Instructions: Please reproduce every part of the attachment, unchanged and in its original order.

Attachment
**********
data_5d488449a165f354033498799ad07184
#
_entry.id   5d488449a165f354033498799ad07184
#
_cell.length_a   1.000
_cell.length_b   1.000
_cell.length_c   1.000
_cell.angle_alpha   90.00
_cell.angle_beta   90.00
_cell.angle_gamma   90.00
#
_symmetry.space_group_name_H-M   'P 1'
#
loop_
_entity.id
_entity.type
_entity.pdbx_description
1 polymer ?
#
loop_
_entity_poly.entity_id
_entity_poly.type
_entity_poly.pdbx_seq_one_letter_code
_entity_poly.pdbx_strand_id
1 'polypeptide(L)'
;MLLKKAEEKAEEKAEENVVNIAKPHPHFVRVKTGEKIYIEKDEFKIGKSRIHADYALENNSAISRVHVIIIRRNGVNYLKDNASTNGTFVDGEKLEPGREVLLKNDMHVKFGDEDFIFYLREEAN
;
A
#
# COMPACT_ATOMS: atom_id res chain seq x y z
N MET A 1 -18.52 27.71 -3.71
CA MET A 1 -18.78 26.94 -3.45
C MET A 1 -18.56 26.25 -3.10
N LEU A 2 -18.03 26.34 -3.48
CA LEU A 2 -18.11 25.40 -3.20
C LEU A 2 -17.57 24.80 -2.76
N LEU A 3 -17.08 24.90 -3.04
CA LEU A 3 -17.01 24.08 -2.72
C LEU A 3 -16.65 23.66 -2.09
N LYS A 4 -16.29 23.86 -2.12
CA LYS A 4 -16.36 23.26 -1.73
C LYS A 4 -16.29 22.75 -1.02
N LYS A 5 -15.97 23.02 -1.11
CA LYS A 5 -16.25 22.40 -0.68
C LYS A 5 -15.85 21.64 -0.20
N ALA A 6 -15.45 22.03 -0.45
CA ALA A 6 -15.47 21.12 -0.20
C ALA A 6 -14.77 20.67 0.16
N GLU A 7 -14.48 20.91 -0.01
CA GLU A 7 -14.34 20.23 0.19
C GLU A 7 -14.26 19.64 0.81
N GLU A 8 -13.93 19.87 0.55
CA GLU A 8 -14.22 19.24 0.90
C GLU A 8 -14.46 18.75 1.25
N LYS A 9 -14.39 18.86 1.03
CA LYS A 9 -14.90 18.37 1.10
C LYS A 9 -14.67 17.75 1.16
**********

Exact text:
data_5d488449a165f354033498799ad07184
#
_entry.id   5d488449a165f354033498799ad07184
#
_cell.length_a   1.000
_cell.length_b   1.000
_cell.length_c   1.000
_cell.angle_alpha   90.00
_cell.angle_beta   90.00
_cell.angle_gamma   90.00
#
_symmetry.space_group_name_H-M   'P 1'
#
loop_
_entity.id
_entity.type
_entity.pdbx_description
1 polymer ?
#
loop_
_entity_poly.entity_id
_entity_poly.type
_entity_poly.pdbx_seq_one_letter_code
_entity_poly.pdbx_strand_id
1 'polypeptide(L)'
;MLLKKAEEKAEEKAEENVVNIAKPHPHFVRVKTGEKIYIEKDEFKIGKSRIHADYALENNSAISRVHVIIIRRNGVNYLKDNASTNGTFVDGEKLEPGREVLLKNDMHVKFGDEDFIFYLREEAN
;
A
#
# COMPACT_ATOMS: atom_id res chain seq x y z
N MET A 1 -18.52 27.71 -3.71
CA MET A 1 -18.78 26.94 -3.45
C MET A 1 -18.56 26.25 -3.10
N LEU A 2 -18.03 26.34 -3.48
CA LEU A 2 -18.11 25.40 -3.20
C LEU A 2 -17.57 24.80 -2.76
N LEU A 3 -17.08 24.90 -3.04
CA LEU A 3 -17.01 24.08 -2.72
C LEU A 3 -16.65 23.66 -2.09
N LYS A 4 -16.29 23.86 -2.12
CA LYS A 4 -16.36 23.26 -1.73
C LYS A 4 -16.29 22.75 -1.02
N LYS A 5 -15.97 23.02 -1.11
CA LYS A 5 -16.25 22.40 -0.68
C LYS A 5 -15.85 21.64 -0.20
N ALA A 6 -15.45 22.03 -0.45
CA ALA A 6 -15.47 21.12 -0.20
C ALA A 6 -14.77 20.67 0.16
N GLU A 7 -14.48 20.91 -0.01
CA GLU A 7 -14.34 20.23 0.19
C GLU A 7 -14.26 19.64 0.81
N GLU A 8 -13.93 19.87 0.55
CA GLU A 8 -14.22 19.24 0.90
C GLU A 8 -14.46 18.75 1.25
N LYS A 9 -14.39 18.86 1.03
CA LYS A 9 -14.90 18.37 1.10
C LYS A 9 -14.67 17.75 1.16